Studs Terkel A half million listeners to the station.

Zero Mostel You show 'em to me. [Studs laughing] Really?

Studs Terkel Would you know you're being John.

Zero Mostel Then you can call me fop fop.

Studs Terkel But each each one each figure there's the articulate Dribble is that his name?

Zero Mostel Dribble.

Studs Terkel Dribble. He turns rhinoceros, the girl turns rhinoceros, Shifter turned rhinoceros. But the one figure who doesn't, Bérenger the weakest, seems to be a toper resists. Is this, again I ask you and you would say to me Ionesco says draw your own conclusions.

Zero Mostel So don't ask me if

Studs Terkel But I am asking. I'm

Zero Mostel What kind of thing is

Studs Terkel I'm asking

Zero Mostel Then don't give me the answer-

Studs Terkel No I'm not-

Zero Mostel Let me ask you a few answers.

Studs Terkel Shoot.

Zero Mostel Of questions.

Studs Terkel Yeah.

Zero Mostel I don't know. Let's change seats.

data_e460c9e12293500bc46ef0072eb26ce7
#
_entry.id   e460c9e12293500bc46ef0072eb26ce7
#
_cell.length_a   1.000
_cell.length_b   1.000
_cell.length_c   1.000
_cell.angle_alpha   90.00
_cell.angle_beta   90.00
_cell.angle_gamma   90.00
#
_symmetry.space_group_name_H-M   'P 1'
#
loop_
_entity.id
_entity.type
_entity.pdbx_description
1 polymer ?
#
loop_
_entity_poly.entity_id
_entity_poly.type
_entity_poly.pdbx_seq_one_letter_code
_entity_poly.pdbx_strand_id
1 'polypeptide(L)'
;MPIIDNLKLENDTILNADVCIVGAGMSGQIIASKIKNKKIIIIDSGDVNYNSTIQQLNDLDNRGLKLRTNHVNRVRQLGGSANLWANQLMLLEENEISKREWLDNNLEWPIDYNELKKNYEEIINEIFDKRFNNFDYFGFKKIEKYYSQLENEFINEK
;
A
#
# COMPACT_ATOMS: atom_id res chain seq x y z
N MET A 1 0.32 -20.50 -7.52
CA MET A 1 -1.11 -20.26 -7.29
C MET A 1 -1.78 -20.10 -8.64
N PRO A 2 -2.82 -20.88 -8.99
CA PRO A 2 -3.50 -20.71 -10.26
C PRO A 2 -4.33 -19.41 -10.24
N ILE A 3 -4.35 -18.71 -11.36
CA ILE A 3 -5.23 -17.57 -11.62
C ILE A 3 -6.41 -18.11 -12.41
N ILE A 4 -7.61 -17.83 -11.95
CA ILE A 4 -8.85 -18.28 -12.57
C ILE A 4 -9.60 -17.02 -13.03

Studs Terkel No no.

Zero Mostel Well that's-

Studs Terkel Here is the clown actor. But why, that is he has, someone calls them the most optimistic of Ionesco plays.

Zero Mostel Yes.

Studs Terkel In that the one guy resists. The weakest figure in the town, really, isn't he?

Zero Mostel Well

Studs Terkel Shiftless-

Zero Mostel I don't know if he's the weakest figure in the town. He's a massive comic figure. And I think he just doesn't change because he's incapable of change. And I think if he's the hero of it, then he might as well be the almost unconscious feeling we have for the good. You know, sometimes we're attracted to a cause and we don't know why. We know it's good. We feel it's good. And I think that's all that figure is. I, you know I I I don't want to go

Studs Terkel